— Nicole Hollingsworth, Montefiore Health System assistant vice president community and population Health
Partnerships and hospital role
Montefiore is one of numerous organizations collaborating with the Department of Health and Mental Hygiene to implement Health Bucks. Montefiore’s office of community and population health applies to the department to participate in the program, and staff members, namely nutrition and health educators, manage coupon distribution. The department provides a range of support, such as guidance for engagement activities, that Montefiore has adapted for its community and carries out data collection to track redemption rates.
Another partner in Montefiore’s efforts is City Harvest. Starting in 2007-2008, City Harvest began setting up farmers markets as part of a wider effort to increase fruit and vegetable consumption and improve healthy food access. Many of these markets are located in close proximity to Montefiore clinics, making it easy to conduct market tours in conjunction with nutrition education classes.
Farmers market walks
Montefiore nutritionists and health educators lead regular farmers market walks from June to November at ten markets located near Montefiore clinics. These walks have emerged as an ideal way to expose individuals to the availability of fresh produce in the community. Staff members share information on seasonal produce, shopping and storage, and discuss recipes and preparation encouraging participants to try new vegetables. With the availability of Health Bucks, individuals have the leeway to try new items, without concern for cost. “We need to get people trying and eating vegetables, without feeling like they will use their entire SNAP allocation by eating healthy,” attests Dr. Amanda Parsons, Montefiore Health System vice president of community and population health. While patients and class participants are the target audience, walks are open to anyone and community members often jump in to take part.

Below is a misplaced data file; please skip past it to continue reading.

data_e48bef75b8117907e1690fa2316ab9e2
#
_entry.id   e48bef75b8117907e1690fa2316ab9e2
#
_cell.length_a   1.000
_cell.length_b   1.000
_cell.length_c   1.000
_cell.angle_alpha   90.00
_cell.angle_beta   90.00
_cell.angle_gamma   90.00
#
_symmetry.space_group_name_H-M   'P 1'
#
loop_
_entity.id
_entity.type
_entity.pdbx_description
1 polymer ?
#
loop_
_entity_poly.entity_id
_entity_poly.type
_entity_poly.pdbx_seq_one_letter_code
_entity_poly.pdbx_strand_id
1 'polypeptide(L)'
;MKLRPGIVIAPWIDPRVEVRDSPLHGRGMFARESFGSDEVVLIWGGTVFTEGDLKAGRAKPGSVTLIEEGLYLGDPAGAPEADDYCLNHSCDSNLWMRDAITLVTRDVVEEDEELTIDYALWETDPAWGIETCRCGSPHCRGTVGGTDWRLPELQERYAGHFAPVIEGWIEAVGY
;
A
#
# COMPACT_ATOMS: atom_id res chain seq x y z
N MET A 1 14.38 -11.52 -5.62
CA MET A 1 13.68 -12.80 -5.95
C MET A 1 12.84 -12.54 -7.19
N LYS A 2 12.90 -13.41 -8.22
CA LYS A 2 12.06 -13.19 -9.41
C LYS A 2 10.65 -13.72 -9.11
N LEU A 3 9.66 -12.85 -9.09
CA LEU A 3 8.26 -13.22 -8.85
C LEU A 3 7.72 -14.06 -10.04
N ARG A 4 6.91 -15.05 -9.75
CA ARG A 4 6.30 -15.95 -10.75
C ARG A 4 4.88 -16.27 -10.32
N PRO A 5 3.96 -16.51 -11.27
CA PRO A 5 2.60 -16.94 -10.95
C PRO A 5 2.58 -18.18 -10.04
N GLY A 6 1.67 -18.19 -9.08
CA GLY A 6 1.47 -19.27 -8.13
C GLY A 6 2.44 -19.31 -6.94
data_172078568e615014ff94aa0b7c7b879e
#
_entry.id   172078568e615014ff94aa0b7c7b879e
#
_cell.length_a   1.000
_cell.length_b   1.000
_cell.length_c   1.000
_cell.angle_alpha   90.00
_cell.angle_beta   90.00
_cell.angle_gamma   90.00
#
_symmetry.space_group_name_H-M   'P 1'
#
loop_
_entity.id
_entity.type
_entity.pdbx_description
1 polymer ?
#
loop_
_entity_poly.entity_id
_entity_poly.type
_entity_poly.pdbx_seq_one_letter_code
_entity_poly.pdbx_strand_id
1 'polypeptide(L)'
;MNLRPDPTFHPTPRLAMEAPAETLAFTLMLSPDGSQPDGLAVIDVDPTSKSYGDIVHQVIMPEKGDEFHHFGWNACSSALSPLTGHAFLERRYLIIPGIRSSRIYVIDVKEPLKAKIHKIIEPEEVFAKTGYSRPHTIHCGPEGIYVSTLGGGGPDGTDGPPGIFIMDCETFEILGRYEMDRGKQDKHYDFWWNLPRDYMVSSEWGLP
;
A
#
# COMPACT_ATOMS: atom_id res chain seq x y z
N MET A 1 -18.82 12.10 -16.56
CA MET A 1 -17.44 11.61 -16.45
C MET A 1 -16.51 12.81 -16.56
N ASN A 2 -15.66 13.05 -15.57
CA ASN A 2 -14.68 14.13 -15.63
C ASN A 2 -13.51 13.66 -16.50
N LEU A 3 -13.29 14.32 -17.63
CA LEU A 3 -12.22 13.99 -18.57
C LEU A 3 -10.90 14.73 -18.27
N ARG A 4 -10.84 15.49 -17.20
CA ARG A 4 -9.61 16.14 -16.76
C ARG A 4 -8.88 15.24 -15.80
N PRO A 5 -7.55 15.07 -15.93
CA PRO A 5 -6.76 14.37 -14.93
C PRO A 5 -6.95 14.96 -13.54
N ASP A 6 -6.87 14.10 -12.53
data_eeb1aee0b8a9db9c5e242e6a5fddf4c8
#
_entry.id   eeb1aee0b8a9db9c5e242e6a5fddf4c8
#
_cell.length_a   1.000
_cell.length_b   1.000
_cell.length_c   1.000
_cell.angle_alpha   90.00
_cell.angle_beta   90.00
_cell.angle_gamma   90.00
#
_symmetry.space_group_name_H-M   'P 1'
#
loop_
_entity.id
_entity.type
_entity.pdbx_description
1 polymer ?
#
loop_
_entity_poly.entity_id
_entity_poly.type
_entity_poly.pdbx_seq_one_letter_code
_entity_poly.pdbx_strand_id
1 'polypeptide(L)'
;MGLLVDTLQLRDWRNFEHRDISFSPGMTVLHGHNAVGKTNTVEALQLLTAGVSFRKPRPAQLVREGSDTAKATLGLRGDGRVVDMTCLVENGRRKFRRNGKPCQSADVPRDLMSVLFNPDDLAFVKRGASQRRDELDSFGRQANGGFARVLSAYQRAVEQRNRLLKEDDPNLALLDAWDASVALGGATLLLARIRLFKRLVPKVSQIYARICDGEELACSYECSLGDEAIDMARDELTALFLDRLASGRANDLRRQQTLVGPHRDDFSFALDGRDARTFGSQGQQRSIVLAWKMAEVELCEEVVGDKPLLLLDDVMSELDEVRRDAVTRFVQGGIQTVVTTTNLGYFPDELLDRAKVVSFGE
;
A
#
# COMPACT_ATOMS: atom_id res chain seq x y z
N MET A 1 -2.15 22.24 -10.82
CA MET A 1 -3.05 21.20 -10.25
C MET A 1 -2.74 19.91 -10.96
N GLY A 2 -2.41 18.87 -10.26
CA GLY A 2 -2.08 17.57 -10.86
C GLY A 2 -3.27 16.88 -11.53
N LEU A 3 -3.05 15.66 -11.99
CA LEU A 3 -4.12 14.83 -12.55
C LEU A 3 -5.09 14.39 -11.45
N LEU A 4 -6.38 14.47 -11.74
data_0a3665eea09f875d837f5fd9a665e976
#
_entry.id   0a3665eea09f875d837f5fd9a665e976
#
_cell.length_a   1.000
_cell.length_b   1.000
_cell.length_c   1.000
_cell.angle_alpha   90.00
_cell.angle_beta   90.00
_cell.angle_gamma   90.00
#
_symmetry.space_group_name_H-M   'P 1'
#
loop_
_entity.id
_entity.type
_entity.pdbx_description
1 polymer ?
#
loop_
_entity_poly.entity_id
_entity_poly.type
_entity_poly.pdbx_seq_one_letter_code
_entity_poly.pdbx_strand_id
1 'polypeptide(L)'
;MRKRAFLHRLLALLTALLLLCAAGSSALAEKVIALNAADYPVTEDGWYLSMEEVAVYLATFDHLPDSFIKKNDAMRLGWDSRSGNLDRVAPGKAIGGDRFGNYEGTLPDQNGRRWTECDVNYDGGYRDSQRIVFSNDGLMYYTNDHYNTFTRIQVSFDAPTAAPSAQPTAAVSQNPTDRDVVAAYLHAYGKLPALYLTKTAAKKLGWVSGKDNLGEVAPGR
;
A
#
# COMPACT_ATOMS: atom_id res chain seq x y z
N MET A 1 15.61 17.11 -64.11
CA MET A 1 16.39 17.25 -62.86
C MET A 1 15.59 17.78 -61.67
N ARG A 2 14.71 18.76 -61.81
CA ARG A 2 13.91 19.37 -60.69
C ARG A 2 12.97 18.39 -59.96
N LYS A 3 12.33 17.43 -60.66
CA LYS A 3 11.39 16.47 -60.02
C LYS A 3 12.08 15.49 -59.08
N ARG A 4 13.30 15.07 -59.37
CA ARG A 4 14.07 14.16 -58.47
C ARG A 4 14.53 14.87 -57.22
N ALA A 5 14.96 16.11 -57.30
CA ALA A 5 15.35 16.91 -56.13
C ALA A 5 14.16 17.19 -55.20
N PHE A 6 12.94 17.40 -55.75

Montefiore obtains the Health Bucks, at no charge, from the Department of Health and Mental Hygiene. Hospital staff time, both for education activities and for implementation and administration, is dedicated to carrying out the program as part of Montefiore’s community benefit strategy. The hospital also secures grants to support activities and projects that aim to increase engagement in healthy eating and leverages the availability of Health Bucks to advance those efforts.
Program evaluation and impacts
Program evaluation is carried out by both Montefiore and the New York Department of Health and Mental Hygiene. Montefiore staff members monitor and track coupon distribution, and the hospital submits distribution data to the department. The department also tracks redemption rates based on distribution data, by scanning the barcode on each coupon. Montefiore has a 98 percent redemption rate for its vouchers and is the largest distributor of Health Bucks in New York City.